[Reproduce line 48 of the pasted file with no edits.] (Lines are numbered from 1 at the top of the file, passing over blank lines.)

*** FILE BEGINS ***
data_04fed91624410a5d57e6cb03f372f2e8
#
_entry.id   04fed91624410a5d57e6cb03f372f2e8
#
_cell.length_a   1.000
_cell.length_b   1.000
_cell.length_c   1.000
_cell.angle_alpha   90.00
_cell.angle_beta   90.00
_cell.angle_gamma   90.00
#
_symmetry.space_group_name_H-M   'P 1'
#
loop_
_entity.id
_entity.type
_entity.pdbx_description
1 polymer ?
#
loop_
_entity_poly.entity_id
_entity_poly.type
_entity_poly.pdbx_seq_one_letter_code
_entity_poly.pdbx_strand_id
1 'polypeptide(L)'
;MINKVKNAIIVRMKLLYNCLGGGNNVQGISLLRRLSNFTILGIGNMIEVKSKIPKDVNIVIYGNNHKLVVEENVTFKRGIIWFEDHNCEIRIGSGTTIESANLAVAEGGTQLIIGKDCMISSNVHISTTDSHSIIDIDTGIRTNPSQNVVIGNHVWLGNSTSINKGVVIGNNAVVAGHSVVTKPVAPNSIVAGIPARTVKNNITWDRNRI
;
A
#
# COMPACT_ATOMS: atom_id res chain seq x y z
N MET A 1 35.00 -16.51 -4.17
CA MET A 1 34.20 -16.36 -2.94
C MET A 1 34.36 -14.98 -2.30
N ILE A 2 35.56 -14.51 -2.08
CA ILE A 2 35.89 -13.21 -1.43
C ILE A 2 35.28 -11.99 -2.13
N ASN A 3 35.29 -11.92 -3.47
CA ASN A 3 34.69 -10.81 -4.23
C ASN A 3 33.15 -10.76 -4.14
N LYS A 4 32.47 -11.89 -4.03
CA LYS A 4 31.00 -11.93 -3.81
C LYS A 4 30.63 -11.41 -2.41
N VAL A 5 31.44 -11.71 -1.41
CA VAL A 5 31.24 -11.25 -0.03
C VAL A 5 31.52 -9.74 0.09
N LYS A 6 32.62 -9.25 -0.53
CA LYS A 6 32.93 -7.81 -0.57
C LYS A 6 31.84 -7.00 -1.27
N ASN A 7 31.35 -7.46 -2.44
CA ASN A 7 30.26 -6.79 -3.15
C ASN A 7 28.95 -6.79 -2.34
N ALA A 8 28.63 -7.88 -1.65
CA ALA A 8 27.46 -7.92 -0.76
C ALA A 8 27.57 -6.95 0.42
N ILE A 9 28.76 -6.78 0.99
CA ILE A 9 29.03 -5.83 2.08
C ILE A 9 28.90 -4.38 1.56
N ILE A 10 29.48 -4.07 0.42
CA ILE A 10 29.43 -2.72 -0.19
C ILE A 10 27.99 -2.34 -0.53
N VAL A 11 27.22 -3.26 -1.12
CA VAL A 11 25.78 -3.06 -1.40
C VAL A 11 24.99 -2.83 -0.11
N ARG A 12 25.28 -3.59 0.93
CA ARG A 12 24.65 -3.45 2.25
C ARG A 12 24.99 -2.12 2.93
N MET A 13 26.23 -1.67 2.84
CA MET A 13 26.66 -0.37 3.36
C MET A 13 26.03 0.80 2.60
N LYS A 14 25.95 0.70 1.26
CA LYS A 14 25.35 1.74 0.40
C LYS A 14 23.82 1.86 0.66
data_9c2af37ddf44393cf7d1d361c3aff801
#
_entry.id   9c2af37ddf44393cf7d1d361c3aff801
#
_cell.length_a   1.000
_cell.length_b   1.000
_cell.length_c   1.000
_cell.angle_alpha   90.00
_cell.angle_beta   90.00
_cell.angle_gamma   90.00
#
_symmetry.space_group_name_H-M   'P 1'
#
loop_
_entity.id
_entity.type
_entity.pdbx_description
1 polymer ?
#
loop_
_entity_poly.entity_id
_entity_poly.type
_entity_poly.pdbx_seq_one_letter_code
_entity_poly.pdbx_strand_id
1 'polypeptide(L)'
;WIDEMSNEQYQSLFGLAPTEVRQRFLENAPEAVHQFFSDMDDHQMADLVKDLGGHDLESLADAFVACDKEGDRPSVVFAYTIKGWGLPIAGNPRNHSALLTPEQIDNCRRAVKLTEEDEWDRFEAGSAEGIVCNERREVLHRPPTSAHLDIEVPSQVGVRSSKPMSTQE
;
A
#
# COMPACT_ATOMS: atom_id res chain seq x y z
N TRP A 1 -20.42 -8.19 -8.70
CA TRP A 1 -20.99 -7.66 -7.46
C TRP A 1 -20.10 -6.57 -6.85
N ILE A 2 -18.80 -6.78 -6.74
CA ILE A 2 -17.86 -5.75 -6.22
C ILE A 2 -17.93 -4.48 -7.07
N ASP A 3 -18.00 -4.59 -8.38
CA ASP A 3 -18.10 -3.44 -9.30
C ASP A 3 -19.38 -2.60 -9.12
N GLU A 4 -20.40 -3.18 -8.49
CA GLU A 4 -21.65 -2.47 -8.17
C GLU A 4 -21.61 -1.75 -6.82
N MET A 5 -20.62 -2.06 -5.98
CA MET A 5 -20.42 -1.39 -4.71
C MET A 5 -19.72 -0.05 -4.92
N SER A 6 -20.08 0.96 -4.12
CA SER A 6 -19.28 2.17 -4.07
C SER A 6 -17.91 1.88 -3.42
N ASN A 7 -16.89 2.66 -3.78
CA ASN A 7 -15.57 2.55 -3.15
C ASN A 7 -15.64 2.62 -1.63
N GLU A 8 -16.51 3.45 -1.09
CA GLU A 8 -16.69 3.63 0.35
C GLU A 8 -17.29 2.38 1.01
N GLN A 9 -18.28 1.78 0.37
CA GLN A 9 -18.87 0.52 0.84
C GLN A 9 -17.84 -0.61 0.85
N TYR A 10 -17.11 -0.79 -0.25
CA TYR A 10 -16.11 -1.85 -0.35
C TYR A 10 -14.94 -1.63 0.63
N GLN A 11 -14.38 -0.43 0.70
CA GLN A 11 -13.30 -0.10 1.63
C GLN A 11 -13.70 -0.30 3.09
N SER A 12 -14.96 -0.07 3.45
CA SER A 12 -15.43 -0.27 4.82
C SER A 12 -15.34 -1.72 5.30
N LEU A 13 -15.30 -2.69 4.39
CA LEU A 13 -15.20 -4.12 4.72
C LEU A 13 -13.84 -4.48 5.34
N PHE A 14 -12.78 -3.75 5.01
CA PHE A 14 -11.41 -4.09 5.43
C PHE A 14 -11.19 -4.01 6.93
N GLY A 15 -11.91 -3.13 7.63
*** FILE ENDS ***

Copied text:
C LYS A 6 31.84 -7.00 -1.27